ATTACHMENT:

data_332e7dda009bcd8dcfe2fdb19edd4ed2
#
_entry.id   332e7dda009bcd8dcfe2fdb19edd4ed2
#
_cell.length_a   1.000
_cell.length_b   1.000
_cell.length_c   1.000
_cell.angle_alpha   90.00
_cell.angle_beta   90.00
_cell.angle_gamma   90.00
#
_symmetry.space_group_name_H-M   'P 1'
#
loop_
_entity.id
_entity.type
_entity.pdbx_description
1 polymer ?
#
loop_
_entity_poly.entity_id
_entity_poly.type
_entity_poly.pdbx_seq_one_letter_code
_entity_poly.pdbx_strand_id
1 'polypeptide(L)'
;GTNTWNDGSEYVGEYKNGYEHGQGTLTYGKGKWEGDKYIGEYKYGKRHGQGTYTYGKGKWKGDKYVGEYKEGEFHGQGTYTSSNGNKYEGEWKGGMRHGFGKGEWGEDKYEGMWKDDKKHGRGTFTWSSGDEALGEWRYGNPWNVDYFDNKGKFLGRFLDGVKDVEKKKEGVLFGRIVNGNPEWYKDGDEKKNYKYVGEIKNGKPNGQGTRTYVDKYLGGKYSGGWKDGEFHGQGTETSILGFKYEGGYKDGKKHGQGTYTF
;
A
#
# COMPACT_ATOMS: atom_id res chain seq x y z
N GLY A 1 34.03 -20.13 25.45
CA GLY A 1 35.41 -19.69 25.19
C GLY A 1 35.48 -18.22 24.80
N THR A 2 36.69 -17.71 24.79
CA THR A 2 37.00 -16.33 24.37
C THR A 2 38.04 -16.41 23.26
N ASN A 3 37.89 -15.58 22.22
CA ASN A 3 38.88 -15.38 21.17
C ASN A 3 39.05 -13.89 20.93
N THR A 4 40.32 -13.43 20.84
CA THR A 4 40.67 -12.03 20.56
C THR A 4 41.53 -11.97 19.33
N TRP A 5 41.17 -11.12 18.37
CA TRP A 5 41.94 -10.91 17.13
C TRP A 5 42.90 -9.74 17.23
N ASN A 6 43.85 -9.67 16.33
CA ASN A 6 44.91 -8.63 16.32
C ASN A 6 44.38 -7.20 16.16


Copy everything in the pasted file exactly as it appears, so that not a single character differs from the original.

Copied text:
data_332e7dda009bcd8dcfe2fdb19edd4ed2
#
_entry.id   332e7dda009bcd8dcfe2fdb19edd4ed2
#
_cell.length_a   1.000
_cell.length_b   1.000
_cell.length_c   1.000
_cell.angle_alpha   90.00
_cell.angle_beta   90.00
_cell.angle_gamma   90.00
#
_symmetry.space_group_name_H-M   'P 1'
#
loop_
_entity.id
_entity.type
_entity.pdbx_description
1 polymer ?
#
loop_
_entity_poly.entity_id
_entity_poly.type
_entity_poly.pdbx_seq_one_letter_code
_entity_poly.pdbx_strand_id
1 'polypeptide(L)'
;GTNTWNDGSEYVGEYKNGYEHGQGTLTYGKGKWEGDKYIGEYKYGKRHGQGTYTYGKGKWKGDKYVGEYKEGEFHGQGTYTSSNGNKYEGEWKGGMRHGFGKGEWGEDKYEGMWKDDKKHGRGTFTWSSGDEALGEWRYGNPWNVDYFDNKGKFLGRFLDGVKDVEKKKEGVLFGRIVNGNPEWYKDGDEKKNYKYVGEIKNGKPNGQGTRTYVDKYLGGKYSGGWKDGEFHGQGTETSILGFKYEGGYKDGKKHGQGTYTF
;
A
#
# COMPACT_ATOMS: atom_id res chain seq x y z
N GLY A 1 34.03 -20.13 25.45
CA GLY A 1 35.41 -19.69 25.19
C GLY A 1 35.48 -18.22 24.80
N THR A 2 36.69 -17.71 24.79
CA THR A 2 37.00 -16.33 24.37
C THR A 2 38.04 -16.41 23.26
N ASN A 3 37.89 -15.58 22.22
CA ASN A 3 38.88 -15.38 21.17
C ASN A 3 39.05 -13.89 20.93
N THR A 4 40.32 -13.43 20.84
CA THR A 4 40.67 -12.03 20.56
C THR A 4 41.53 -11.97 19.33
N TRP A 5 41.17 -11.12 18.37
CA TRP A 5 41.94 -10.91 17.13
C TRP A 5 42.90 -9.74 17.23
N ASN A 6 43.85 -9.67 16.33
CA ASN A 6 44.91 -8.63 16.32
C ASN A 6 44.38 -7.20 16.16